Also in the 2000s the outdoor writer and TV presenter, Cameron McNeish, was spurned. As was the renown former NatureScot area manager, Dick Balharry, who went on to become president of Ramblers Scotland and chair of the National Trust for Scotland before he died in 2015.

Other nature experts have also tried and failed to get on the NatureScot board, in addition to the 13 identified by The Ferret. We are aware of four, but have agreed not to name them.

The 13 people rejected as board members of NatureScot

Board applicantsWhen rejected
Stuart Housden, former director, Royal Society for the Protection of Birds2021
Helen Todd, campaigns manager, Ramblers Scotland2021
Tom Bowser, author and owner, Argaty Red Kites2021
Dr Ellie Stirling, secretary, Scottish Badgers2021
Steve Micklewright, chief executive, Trees for Life2021
Nigel Fraser, chair, Trees For Life2021
Philip Price, wildlife photography guide, Loch Visions2021
Dr Deborah Long, head, Plantlife Scotland2016
Professor Campbell Gemmell, former chief executive, Scottish Environment Protection Agency2017, 2016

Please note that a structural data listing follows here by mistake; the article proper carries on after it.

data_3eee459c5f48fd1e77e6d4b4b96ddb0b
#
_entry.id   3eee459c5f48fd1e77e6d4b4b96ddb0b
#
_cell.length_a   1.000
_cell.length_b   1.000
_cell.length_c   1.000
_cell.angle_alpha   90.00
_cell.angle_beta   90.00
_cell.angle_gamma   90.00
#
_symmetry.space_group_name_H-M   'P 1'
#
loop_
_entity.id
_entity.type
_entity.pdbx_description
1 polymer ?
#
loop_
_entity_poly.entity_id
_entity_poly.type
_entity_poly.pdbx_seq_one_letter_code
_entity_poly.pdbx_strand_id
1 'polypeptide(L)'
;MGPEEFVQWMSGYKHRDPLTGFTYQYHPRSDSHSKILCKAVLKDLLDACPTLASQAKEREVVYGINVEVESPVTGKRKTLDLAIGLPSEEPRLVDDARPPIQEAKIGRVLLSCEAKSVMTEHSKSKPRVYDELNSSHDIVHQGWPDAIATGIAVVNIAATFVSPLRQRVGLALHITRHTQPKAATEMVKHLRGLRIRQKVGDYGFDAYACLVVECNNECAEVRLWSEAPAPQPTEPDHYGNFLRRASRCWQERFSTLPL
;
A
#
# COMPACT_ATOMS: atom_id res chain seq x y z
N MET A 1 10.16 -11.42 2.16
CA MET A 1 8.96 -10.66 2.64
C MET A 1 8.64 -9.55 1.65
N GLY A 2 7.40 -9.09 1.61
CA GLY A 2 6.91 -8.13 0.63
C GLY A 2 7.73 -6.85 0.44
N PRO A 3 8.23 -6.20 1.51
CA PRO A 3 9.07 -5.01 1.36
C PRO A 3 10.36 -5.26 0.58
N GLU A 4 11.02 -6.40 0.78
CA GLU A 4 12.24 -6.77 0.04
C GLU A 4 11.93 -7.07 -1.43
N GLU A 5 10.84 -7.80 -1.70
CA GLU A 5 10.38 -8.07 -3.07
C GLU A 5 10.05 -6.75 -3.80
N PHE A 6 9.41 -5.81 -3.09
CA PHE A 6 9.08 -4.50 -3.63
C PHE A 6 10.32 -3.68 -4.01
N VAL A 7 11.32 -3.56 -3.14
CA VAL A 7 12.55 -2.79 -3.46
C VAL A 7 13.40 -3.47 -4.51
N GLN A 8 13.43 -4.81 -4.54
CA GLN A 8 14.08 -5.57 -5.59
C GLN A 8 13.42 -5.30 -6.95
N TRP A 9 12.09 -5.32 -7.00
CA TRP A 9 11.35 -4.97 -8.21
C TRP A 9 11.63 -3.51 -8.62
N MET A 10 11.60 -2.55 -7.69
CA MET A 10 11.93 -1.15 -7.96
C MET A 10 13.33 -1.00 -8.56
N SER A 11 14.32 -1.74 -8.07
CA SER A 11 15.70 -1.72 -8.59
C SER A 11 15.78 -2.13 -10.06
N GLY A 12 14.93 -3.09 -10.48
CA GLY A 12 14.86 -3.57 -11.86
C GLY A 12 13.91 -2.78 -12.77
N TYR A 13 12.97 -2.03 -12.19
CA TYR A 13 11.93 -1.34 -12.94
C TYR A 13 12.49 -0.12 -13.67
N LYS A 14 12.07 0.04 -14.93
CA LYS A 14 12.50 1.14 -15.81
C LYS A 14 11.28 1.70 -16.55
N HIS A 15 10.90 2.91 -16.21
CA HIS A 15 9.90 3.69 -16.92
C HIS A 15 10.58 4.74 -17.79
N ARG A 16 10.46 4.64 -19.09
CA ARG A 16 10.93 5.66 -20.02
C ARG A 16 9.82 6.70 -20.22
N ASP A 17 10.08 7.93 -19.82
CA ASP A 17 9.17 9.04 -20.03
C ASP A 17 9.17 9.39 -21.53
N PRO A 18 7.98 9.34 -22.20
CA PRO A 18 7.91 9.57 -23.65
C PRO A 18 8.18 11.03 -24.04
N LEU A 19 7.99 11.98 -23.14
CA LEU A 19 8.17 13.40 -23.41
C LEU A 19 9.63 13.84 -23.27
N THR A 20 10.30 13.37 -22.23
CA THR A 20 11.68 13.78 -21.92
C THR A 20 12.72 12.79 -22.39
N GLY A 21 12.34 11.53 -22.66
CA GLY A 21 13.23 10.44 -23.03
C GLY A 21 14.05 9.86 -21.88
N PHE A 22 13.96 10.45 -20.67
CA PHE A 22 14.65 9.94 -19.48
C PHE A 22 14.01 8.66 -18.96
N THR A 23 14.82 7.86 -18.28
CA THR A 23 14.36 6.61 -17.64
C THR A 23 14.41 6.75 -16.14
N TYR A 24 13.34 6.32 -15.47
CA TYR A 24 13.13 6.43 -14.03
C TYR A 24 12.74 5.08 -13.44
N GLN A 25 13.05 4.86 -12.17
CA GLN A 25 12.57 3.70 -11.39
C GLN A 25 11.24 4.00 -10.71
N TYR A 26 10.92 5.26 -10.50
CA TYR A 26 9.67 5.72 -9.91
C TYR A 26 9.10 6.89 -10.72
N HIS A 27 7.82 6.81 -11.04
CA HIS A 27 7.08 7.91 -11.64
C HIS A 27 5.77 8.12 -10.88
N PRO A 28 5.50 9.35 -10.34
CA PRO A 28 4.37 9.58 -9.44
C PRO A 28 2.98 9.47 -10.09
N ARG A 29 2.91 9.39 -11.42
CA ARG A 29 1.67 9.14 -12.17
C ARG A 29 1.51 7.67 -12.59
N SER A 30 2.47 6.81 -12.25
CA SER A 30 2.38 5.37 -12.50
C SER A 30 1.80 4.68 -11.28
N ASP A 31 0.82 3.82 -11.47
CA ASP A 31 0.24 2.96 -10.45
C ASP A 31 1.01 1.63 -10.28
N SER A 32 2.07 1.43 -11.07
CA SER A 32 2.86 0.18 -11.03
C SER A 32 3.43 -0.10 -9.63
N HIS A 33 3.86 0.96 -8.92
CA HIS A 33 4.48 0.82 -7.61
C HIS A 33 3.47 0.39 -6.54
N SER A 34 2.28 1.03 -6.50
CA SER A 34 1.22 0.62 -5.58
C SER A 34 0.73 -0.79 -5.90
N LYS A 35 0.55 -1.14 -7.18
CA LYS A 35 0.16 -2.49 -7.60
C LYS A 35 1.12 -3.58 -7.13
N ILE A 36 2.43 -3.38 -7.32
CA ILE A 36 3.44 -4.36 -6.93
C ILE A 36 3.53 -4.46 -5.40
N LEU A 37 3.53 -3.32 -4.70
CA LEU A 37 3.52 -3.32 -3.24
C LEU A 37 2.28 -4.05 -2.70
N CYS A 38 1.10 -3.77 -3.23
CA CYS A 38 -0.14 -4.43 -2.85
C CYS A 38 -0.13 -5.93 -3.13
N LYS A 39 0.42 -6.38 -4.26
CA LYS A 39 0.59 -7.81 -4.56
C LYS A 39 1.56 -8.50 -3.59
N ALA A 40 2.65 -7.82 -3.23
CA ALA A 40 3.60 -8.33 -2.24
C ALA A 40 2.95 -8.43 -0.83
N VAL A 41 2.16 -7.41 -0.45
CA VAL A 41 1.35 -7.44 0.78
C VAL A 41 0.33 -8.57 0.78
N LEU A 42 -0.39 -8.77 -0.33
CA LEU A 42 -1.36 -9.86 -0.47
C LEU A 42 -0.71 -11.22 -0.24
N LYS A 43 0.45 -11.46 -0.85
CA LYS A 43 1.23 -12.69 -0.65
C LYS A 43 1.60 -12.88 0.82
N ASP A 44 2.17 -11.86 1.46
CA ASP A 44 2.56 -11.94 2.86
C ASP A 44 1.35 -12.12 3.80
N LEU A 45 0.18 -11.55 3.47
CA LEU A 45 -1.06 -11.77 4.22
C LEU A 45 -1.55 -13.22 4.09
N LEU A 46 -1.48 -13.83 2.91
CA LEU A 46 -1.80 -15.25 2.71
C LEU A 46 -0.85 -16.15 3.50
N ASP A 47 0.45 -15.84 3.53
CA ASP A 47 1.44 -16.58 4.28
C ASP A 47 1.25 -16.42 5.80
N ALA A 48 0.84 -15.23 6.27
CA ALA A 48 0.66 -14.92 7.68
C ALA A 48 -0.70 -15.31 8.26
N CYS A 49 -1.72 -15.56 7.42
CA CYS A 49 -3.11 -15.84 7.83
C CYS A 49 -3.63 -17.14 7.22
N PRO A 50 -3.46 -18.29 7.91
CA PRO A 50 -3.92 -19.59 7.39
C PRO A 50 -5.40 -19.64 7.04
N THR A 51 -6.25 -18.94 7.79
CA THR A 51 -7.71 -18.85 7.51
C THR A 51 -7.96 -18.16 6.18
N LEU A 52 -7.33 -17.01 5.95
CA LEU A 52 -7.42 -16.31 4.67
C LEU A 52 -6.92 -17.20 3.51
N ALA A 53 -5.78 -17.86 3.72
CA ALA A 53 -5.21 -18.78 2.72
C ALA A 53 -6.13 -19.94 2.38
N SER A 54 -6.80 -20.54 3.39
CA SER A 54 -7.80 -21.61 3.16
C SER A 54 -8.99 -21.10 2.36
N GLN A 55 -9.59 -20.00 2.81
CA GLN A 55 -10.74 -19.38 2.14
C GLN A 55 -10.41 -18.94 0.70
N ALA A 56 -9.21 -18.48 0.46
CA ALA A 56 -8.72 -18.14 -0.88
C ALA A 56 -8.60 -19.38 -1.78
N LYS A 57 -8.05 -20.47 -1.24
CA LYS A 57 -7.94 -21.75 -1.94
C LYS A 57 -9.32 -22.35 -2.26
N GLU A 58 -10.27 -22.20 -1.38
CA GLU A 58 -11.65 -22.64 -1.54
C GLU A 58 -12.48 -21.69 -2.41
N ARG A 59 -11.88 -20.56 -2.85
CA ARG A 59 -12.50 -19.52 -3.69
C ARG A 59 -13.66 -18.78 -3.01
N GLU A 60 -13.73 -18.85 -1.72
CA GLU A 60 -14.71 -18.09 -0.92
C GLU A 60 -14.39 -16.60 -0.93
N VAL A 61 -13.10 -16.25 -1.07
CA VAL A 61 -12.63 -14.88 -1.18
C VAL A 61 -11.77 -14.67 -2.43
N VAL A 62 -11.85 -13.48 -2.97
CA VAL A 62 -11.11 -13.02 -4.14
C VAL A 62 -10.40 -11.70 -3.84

Professor James Curran, former chief executive, Scottish Environment Protection Agency2016
Tricia Henton, former chief executive, Scottish Environment Protection Agencytwice in 2000s
Dick Balharry, former area manager, NatureScot2000s
Cameron McNeish, outdoor writer and TV presenter2002
Source: investigation by The Ferret

NatureScot’s board is currently chaired by the businessman, Dr Mike Cantlay, who is due to step down in 2022. The Ferret reported in November 2021 that he intervened to overturn an objection to a tourist development in a native woodland in The Trossachs.

Others on the board include an oil and gas analyst, Dr Kate Broughton; an agricultural consultant and Mull hill farmer, Colin MacPhail; and the director of operations at the fishing industry body, Seafish, Aoife Martin. There’s also a former Forestry Commission chief executive, a public health consultant and the chief executive of Scotland’s Rural College.

Three additional board members are the outdoor sustainability professor at Edinburgh University, Peter Higgins; the former TV weather forecaster and science education consultant, Dr Heather Reid; and an Aberdeenshire farmer who works with the Nature Friendly Farming Network and the Soil Association, Nikki Yoxall. 

As chair Cantlay is paid £40,200 a year for working 120 days. Other board members are paid £9,517 for 30 days work a year.